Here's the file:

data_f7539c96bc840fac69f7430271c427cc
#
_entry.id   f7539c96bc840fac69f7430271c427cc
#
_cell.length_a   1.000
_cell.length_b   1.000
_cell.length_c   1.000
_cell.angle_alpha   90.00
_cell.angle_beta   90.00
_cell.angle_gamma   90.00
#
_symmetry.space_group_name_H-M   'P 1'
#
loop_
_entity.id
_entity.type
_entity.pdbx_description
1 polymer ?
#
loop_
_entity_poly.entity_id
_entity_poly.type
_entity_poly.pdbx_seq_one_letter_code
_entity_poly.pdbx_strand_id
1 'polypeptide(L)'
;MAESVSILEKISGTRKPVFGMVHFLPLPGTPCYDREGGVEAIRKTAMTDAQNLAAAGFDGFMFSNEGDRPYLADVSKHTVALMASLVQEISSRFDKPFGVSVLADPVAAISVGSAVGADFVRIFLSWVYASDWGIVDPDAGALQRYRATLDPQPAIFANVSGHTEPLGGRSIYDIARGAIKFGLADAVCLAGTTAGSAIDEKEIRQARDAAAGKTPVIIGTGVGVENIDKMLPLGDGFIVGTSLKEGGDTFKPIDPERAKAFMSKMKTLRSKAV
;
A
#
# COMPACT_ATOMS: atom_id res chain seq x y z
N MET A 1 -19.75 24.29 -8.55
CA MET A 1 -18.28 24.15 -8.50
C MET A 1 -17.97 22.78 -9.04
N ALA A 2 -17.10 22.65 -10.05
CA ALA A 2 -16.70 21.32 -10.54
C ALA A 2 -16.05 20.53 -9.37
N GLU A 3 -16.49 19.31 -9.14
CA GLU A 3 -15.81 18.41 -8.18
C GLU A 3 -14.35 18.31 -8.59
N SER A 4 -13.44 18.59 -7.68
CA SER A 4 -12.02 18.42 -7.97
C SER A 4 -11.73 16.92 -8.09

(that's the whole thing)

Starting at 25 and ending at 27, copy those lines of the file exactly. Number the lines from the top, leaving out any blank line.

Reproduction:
1 'polypeptide(L)'
;MAESVSILEKISGTRKPVFGMVHFLPLPGTPCYDREGGVEAIRKTAMTDAQNLAAAGFDGFMFSNEGDRPYLADVSKHTVALMASLVQEISSRFDKPFGVSVLADPVAAISVGSAVGADFVRIFLSWVYASDWGIVDPDAGALQRYRATLDPQPAIFANVSGHTEPLGGRSIYDIARGAIKFGLADAVCLAGTTAGSAIDEKEIRQARDAAAGKTPVIIGTGVGVENIDKMLPLGDGFIVGTSLKEGGDTFKPIDPERAKAFMSKMKTLRSKAV
;